|L TO R: Jimmy Vivino, Steve Holley, Jules Shear, Brian Stanley|
The single came three years after Cyndi Lauper had scored a Top 5 hit with her cover of Shear's "All Through The Night", during which time Shear's second solo album The Eternal Return failed to chart. Shear then collaborated with Elliot Easton of The Cars on Easton's solo debut Change No Change, which also failed to chart.
Shear's collaboration with Easton continued after those sessions and led to morphed into an oddball band by the name of Reckless Sleepers that featured ex-Wings drummer Steve Holley and Jimmy Vivino, who would go on to play in Conan O'Brien's house band, managed to land a deal with I.R.S. Records.
The resulting album was a punchy grab-bag of country-tinged rockers that arrived at a time when heartland rock still had a place on Top 40 radio. Reviews for the album were glowing, local station WXRT did their part by adding "If We Never Meet Again" to heavy rotation and then something odd happened: the promotional push surrounding the song just stopped.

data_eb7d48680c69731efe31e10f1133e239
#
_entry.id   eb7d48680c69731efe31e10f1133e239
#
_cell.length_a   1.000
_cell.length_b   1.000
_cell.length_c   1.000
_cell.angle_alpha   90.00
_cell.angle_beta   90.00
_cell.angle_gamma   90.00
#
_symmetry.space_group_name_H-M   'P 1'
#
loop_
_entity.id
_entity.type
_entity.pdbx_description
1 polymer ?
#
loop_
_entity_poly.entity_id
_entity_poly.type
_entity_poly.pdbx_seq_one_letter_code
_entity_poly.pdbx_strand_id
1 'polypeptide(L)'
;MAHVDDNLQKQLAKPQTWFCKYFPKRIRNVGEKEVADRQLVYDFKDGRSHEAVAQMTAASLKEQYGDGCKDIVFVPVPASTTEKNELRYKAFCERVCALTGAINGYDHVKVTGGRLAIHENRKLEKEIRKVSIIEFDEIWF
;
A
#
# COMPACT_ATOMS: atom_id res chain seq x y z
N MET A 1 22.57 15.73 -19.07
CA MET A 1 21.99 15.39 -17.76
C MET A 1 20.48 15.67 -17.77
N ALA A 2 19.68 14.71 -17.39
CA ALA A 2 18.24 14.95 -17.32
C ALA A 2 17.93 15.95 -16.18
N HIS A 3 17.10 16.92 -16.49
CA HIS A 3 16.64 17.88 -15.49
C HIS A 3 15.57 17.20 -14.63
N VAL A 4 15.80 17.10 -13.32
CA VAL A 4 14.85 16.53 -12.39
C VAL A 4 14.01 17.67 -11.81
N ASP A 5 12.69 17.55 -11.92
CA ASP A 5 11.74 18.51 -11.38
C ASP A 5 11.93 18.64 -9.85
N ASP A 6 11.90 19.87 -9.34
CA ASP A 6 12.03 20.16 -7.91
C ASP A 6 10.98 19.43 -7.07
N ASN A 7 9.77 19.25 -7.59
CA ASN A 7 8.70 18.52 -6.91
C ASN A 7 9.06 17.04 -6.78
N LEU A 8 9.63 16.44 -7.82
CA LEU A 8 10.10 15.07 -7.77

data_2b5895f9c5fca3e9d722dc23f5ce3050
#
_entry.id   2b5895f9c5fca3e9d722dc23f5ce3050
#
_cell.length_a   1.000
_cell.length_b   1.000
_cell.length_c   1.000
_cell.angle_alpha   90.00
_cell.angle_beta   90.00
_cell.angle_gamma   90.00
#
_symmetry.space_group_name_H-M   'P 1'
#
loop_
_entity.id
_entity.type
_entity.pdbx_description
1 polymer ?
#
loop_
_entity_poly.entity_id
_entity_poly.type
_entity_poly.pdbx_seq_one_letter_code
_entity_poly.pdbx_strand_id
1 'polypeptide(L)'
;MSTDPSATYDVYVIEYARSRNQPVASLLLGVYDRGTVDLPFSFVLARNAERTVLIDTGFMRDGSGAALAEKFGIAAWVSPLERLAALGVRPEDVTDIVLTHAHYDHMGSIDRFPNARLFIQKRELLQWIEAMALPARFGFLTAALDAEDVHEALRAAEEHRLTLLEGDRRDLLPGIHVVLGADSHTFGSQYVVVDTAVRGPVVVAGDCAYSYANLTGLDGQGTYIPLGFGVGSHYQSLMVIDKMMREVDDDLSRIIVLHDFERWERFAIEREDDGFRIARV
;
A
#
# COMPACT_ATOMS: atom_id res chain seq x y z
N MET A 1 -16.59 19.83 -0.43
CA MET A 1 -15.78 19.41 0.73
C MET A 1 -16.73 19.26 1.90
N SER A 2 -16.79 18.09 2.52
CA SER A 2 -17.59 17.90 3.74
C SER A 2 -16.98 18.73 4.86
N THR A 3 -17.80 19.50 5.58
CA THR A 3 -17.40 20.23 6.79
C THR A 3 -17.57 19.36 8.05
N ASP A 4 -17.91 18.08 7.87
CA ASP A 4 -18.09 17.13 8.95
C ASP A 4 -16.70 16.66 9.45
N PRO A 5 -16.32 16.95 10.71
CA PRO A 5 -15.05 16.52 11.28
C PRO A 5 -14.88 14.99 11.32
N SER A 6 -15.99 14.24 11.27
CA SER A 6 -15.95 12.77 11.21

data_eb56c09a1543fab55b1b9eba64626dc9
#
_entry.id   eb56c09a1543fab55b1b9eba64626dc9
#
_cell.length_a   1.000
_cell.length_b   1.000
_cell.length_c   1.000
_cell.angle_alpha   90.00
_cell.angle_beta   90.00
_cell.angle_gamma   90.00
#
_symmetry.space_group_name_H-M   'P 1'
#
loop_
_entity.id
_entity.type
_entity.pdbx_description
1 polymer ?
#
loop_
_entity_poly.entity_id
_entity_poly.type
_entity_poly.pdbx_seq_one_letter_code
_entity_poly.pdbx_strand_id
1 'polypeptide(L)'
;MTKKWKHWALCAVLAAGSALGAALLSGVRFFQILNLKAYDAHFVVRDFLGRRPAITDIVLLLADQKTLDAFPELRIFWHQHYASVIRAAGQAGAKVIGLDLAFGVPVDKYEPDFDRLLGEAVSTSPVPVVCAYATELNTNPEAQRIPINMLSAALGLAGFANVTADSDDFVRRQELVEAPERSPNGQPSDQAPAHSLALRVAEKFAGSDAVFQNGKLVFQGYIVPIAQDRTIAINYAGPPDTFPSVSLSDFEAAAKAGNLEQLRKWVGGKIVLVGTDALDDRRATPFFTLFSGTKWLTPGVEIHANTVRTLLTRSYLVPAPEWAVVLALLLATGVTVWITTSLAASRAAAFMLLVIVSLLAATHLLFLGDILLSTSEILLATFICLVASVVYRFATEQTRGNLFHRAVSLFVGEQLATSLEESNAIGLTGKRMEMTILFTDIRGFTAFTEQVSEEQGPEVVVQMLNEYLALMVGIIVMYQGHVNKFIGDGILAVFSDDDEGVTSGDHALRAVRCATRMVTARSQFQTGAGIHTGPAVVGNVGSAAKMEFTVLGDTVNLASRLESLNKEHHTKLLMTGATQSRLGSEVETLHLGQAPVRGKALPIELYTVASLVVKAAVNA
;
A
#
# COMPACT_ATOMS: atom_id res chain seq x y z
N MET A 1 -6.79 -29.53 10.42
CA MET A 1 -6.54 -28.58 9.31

Oddly enough, many of the same stations that had stopped playing the Reckless Sleepers "If We Never Meet Again" started playing Tommy Conwell & The Young Rumblers version of the SAME EXACT SONG, which wound up sliding into the Top 50.
A year later, I.R.S. and Shear had moved into "unplugged" territory for The Third Party, effectively ending the "Reckless Sleepers" chapter of Shear's career.
In revisiting Big Boss Sounds for the first time since its initial release, what stands out is how truly ambitious the record had been and how much musical ground Shear and band were intent on covering over the span of ten songs.
From the anthemic BoDeans-meets-Katrina & The Waves ""This Heart" (co-written by Heartbreaker Mike Campbell) to the surf guitar of "Big Before It Bursts" to the Bourbon Street swing of the title cut, this is an album of alarming depth that deserved more than one half-assed single release before being led out to pasture.
What's most alarming is how truly inspired Shear sounds throughout. Not exactly known for his vocal skills, Shear's limitations add a boyish charm to band performances that can be a little too slick for their own good sometimes.
Meanwhile, "I Wake Up Loving You" wouldn't sound at all out of place on a Bloodshot Records comp or Robbie Fulks album.
Scott Litt, who had produced R.E.M.'s stadium rock opus, Document, brought a keen attention to detail that fills each track with a plethora of interesting textures and overdubs while making sure to feature Shear's vocals prominently throughout.
What sounded just a tad too polished back in 1988 has actually become much more palatable over the years and the material itself is by far the best collection of songs on any Shear project, solo or otherwise.